The heat was suffocating as we got off the Continental charter flight that late summer afternoon in 1966 at South Vietnam’s sprawling Bien Hoa Air Base, but I was more amazed at the incredible activity everywhere. There were other charter planes arriving, constant flights of F-100 and F-5 fighters taking off and landing, lumbering C-130 transports loading and unloading. There was a U-2 circling above the base as it soared to high altitudes for a reconnaissance mission. There were lines of soldiers getting onto another Continental flight, heading home. I soon learned that the thing everyone in the military kept track of, even more than the daily body count, was the countdown to rotating home — “121 days and counting,” someone would say. I was scheduled to rotate home in late 1967.
We were a group of 17 newly promoted first lieutenants, all of us F-100 fighter pilots, now assigned to one of three squadrons at Bien Hoa. We had call signs like Dice and Ramrod (the name of his pet boa constrictor); I was Saber. We had all just completed six months of fighter training, combat survival school and jungle survival school in the Philippines. Pipelined to Vietnam and ready to go. The squadron commanders weren’t sure what to do with us, so very young, too inexperienced. But we learned quickly, and all but two of us survived.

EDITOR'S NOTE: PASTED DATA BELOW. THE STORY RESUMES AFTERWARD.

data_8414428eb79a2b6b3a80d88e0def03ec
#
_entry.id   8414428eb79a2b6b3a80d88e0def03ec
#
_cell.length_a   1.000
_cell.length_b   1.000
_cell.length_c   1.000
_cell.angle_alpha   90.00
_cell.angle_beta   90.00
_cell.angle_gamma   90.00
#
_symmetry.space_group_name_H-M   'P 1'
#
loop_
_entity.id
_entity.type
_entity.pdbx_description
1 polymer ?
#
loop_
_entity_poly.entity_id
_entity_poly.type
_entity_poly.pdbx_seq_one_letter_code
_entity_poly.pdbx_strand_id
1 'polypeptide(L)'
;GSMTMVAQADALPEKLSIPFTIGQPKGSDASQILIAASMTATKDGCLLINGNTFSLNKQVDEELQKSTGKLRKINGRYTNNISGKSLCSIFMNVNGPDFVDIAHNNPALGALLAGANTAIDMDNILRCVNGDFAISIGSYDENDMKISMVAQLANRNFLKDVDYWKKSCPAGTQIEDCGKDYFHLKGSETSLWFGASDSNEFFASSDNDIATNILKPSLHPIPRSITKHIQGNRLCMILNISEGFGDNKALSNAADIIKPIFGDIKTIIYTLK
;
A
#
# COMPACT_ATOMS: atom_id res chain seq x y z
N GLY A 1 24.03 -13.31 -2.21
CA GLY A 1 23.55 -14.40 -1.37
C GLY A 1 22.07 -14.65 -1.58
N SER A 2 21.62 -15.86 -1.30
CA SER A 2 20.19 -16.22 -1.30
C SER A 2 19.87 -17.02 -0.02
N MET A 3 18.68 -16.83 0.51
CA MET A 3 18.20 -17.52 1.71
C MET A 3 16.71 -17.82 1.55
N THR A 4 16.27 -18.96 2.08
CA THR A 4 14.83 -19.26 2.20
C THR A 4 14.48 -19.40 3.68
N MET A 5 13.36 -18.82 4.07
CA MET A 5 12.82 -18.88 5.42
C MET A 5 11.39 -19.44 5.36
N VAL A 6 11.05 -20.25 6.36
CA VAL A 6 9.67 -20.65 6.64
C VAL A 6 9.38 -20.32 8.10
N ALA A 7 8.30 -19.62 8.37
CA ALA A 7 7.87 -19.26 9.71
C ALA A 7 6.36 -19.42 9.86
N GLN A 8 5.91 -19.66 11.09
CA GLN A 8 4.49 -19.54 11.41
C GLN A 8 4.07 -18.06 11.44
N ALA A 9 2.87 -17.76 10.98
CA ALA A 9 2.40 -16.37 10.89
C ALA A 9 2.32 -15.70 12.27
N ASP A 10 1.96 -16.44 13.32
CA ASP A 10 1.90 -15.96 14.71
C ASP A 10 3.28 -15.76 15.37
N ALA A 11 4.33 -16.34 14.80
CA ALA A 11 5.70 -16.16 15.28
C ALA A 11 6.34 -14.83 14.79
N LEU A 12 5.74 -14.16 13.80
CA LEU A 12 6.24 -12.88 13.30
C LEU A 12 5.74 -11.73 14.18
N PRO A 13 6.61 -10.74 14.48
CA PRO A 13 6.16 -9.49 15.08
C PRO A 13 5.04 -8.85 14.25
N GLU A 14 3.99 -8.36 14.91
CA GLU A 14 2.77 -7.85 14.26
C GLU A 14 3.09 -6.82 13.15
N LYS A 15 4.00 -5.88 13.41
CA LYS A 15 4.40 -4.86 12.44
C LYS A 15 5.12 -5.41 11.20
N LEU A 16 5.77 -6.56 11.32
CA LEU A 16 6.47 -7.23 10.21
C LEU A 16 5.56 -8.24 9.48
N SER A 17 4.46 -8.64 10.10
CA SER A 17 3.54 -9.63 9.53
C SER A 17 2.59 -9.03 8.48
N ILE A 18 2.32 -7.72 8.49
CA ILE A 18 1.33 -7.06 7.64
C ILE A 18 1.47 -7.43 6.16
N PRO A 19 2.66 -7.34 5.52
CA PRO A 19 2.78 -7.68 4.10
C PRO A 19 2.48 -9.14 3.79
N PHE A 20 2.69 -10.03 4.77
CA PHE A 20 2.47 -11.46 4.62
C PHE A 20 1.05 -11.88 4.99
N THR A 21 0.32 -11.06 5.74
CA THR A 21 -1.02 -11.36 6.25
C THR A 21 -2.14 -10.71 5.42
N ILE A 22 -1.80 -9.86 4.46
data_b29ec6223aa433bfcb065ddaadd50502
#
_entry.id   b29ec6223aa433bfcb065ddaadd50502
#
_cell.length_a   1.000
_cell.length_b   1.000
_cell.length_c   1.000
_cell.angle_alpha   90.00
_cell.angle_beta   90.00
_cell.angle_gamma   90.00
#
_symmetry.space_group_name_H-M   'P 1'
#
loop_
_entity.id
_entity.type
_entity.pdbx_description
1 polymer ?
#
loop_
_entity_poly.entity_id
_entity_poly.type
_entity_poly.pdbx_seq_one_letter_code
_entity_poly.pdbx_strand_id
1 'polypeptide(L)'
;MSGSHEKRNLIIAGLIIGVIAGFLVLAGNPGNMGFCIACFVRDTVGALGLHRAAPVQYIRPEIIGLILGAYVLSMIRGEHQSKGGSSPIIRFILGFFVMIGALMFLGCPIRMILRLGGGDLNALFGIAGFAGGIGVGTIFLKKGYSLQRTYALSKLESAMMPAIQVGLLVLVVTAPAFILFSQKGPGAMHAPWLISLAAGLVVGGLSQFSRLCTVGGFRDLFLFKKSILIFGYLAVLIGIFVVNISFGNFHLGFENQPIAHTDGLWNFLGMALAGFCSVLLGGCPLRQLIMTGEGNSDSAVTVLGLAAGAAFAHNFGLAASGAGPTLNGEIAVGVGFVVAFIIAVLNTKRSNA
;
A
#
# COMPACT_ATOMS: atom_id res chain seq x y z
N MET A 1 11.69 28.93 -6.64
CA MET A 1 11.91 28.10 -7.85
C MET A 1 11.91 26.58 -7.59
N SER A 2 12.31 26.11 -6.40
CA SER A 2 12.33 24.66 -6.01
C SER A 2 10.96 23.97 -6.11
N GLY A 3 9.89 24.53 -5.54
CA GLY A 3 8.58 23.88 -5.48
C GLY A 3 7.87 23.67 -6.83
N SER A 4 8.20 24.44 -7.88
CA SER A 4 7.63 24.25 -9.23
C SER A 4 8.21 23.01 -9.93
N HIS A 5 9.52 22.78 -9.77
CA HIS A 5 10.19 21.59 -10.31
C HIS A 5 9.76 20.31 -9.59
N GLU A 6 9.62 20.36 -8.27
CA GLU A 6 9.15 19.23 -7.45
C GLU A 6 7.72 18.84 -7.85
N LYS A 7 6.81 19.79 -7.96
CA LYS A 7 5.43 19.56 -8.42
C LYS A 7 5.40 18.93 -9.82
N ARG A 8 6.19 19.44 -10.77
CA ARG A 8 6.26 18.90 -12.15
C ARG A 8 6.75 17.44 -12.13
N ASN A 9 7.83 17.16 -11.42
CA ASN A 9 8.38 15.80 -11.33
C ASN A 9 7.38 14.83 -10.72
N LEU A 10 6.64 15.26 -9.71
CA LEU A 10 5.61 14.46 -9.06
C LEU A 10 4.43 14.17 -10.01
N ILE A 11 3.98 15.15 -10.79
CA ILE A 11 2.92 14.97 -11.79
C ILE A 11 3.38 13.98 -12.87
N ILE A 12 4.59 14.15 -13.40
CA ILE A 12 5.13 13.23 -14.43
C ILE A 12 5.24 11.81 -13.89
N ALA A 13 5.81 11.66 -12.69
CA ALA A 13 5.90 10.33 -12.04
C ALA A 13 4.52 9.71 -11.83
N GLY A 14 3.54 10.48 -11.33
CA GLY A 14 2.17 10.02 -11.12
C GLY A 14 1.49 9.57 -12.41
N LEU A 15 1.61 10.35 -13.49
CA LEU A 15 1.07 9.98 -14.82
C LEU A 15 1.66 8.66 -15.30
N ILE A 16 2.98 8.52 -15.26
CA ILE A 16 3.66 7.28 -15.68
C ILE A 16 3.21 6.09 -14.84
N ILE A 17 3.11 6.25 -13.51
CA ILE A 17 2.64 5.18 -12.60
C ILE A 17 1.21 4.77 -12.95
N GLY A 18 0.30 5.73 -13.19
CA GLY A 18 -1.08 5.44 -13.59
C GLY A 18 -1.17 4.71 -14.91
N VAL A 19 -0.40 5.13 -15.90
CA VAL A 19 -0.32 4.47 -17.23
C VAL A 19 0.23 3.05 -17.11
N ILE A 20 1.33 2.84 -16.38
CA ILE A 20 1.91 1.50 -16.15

Two days after I arrived, I had my orientation flight in the back seat of an F-100F, a two-seat variant, over the Mekong Delta. The target was water buffalo, which I later learned had the potential to be Vietcong military transportation.
Before dawn the next morning, I approached my assigned F-100 all decked out in a G-suit, parachute, helmet and pistol, ready to go on my first combat mission in my own plane. As I walked across the tarmac I was stopped by a military police officer who wanted to see my ID; he was positive I was much too young to be anywhere near a fighter plane, let alone fly a single-seat fighter. At 23, I guess I did look a little young.
A vast majority of our missions were in the area called the Iron Triangle, near Cu Chi, a Vietcong hotbed northwest of Saigon. On the ground, it was the home of the Army’s 25th Division, nicknamed Tropic Lightning, which had rotated over from its home base of Hawaii. The Iron Triangle was just 10 miles northwest of Bien Hoa; a little farther west were the Ho Bo Woods and the Boi Loi Woods, other areas of high Vietcong activity.
The F-100, nicknamed the Super Sabre, was a versatile aircraft. Sometimes we flew interdiction missions — bombing suspected targets of enemy personnel, supplies and bunkers. At night we would fly so-called Sky Spots — radar-controlled missions in which we dropped ordnance over free-fire zones without seeing our targets.